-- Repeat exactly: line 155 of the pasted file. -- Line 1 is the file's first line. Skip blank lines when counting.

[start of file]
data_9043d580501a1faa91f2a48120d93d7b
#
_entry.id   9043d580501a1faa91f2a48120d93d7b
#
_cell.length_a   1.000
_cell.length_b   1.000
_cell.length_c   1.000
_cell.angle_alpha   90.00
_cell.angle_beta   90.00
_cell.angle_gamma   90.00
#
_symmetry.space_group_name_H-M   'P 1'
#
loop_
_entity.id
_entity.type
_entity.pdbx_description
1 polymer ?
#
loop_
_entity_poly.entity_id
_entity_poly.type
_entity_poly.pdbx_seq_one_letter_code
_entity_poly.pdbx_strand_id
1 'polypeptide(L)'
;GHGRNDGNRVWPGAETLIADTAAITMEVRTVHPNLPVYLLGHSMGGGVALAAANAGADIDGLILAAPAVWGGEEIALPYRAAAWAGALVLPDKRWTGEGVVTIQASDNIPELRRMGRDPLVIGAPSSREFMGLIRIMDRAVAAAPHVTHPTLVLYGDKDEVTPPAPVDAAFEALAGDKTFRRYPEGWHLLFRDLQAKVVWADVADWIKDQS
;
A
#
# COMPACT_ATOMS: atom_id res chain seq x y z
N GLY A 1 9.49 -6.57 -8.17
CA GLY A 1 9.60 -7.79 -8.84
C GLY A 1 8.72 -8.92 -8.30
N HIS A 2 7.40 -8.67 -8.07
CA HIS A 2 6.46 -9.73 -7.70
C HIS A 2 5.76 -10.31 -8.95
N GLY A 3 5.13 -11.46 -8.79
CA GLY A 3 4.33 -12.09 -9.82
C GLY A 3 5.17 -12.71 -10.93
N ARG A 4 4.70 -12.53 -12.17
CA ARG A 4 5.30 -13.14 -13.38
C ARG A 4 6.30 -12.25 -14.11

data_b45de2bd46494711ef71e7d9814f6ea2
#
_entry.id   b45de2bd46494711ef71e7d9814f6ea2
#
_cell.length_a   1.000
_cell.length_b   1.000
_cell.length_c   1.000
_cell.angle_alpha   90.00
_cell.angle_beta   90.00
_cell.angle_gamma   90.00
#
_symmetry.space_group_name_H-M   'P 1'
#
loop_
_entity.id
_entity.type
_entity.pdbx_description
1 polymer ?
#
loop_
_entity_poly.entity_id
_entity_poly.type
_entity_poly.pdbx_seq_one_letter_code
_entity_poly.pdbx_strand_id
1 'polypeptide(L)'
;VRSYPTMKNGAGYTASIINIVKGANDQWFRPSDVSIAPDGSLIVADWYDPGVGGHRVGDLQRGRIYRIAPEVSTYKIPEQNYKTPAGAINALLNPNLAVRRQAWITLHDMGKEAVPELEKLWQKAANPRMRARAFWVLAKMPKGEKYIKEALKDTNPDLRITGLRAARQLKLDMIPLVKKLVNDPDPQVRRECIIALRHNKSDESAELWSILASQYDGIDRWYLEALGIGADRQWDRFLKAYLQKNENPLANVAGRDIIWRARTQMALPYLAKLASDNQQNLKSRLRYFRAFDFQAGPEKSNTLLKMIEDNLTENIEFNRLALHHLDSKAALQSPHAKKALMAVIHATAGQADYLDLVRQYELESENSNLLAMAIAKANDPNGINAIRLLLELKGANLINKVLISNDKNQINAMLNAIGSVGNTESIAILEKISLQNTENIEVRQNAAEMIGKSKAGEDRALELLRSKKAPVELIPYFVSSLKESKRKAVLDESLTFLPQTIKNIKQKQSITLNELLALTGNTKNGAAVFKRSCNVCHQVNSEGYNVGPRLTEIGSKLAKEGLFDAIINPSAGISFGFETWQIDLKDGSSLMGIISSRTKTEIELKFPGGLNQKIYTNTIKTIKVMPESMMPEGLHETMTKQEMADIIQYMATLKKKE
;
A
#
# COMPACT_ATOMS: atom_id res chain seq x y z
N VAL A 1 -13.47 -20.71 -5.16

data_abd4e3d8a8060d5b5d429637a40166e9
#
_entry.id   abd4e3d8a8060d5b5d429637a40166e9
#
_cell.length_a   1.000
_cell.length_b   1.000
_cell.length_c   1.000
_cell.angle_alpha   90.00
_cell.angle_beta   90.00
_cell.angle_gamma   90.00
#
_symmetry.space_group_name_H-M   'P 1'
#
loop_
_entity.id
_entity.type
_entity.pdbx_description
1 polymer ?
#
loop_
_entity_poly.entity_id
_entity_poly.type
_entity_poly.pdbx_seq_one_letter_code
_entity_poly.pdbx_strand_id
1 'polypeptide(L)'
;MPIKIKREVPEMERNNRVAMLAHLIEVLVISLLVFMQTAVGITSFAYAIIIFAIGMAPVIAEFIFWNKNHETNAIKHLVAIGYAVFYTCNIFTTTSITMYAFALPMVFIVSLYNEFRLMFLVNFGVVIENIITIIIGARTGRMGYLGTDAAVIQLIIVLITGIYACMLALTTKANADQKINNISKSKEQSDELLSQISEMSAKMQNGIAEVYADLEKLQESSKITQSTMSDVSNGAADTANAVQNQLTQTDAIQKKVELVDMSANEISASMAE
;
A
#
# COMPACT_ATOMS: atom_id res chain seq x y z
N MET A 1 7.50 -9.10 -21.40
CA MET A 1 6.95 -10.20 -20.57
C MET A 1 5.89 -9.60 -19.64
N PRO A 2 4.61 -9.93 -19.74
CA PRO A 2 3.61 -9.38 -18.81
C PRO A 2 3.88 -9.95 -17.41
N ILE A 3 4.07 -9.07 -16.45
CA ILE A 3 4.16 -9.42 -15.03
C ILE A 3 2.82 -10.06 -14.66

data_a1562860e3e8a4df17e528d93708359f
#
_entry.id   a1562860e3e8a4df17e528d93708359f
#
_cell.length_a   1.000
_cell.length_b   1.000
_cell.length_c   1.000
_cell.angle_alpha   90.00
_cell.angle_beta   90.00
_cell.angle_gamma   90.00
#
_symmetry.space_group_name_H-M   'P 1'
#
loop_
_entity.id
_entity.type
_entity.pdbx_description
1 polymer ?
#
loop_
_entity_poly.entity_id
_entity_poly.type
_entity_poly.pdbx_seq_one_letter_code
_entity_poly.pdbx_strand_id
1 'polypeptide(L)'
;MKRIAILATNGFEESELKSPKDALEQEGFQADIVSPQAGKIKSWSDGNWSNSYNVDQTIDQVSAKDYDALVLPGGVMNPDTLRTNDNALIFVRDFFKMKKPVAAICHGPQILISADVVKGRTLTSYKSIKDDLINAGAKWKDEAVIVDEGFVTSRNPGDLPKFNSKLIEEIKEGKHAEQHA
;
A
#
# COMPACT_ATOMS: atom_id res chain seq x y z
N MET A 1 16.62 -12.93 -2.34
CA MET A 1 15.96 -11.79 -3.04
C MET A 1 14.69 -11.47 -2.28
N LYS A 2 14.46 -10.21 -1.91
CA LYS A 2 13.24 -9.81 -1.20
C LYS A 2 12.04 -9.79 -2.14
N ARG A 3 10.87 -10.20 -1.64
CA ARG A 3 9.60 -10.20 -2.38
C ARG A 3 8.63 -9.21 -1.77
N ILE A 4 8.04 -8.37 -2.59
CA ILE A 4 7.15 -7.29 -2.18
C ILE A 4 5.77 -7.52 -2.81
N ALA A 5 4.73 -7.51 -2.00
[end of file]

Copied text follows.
N ALA A 5 4.73 -7.51 -2.00